I’ve also been underestimated. There were people in the beginning of my career who doubted my ability to lead Testlio successfully. Well, I proved them wrong. Even though I eventually decided to transition from CEO to the Chief Testing Officer role, I am very proud of what I was able to achieve. Now, I can fully focus on the things that I love the most – working with our global network of software testers.

What has been your biggest career achievement to date?

I can’t just go with one. So here are a few: winning worlds largest hackathon Angelhack. Being accepted into the best tech accelerator program Techstars. Being recognized in Estonia as Young Entrepreneur of the Year. Getting to work with inspiring testers from all over the world. Serving Fortune 500 companies.

What one thing do you believe has been a major factor in you achieving success?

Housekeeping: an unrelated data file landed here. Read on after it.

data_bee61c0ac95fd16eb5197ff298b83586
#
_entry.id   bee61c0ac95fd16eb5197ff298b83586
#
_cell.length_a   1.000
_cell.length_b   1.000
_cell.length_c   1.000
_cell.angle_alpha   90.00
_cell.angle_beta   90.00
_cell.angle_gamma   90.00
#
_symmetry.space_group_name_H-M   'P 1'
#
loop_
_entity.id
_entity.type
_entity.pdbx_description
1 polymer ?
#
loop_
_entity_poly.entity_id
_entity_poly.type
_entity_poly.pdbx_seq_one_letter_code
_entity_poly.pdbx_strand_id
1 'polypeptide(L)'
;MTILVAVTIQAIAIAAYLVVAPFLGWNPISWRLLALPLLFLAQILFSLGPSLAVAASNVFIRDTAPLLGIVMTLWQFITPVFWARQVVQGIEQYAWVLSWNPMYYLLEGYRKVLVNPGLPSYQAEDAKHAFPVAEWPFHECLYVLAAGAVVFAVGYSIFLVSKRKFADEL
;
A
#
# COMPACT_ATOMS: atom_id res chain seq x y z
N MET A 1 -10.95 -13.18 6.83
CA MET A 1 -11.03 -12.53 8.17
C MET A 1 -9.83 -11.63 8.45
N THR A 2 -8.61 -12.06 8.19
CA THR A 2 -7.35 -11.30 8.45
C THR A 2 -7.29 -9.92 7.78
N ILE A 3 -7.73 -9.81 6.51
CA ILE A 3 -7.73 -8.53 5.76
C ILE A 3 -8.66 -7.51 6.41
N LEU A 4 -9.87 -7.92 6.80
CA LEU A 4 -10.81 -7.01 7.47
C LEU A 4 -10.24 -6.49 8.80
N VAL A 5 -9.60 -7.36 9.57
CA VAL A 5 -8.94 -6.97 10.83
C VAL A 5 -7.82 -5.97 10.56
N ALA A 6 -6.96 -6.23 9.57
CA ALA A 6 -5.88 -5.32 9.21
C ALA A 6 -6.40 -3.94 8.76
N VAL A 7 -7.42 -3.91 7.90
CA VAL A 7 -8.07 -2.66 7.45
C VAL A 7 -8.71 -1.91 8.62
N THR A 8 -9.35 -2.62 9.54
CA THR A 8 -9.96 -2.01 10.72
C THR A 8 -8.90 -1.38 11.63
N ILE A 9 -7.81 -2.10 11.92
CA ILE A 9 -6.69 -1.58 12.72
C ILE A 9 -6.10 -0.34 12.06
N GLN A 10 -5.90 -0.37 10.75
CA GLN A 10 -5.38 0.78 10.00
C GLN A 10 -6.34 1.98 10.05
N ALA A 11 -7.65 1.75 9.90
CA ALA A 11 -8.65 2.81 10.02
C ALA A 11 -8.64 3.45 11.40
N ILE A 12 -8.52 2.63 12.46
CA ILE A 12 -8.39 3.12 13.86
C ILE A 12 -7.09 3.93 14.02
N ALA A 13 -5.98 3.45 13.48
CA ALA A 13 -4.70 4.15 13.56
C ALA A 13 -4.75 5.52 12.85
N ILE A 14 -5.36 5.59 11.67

Not giving up. Moving forward despite setbacks. Going against fears. Listening to our customers feedback and providing value.

I constantly hear people making excuses like for example constantly postponing their product launch because they are afraid that the first feedback will somehow impact their future or ruin their reputation. It’s important to understand that your product will never be perfect and ready, it’s just a constant process of improvements! If people give you negative feedback, it means that they care and want to see your product succeed. There’s a reason why they’ve come to you and not to your competitors.

So, don’t ever let that fear to fail hold you back.

What top tips would you give to an individual who is trying to excel in their career in technology?

Don’t be afraid to ask questions and find smarter people around you who are willing to support you when you go through this journey called life. 🙂

Do you believe there are still barriers for success for women working in tech, if so, how can these barriers be overcome?

Unfortunately, there are still some very strong gender and racial biases in tech. Until companies consciously start focusing on hiring more women and minorities in leadership roles, and make their workplaces more inclusive, this will not change. In that regard, Testlio stands in stark contrast to most tech companies with more than 50% of our employees and leadership team being women and minorities. This is something I’m really proud of!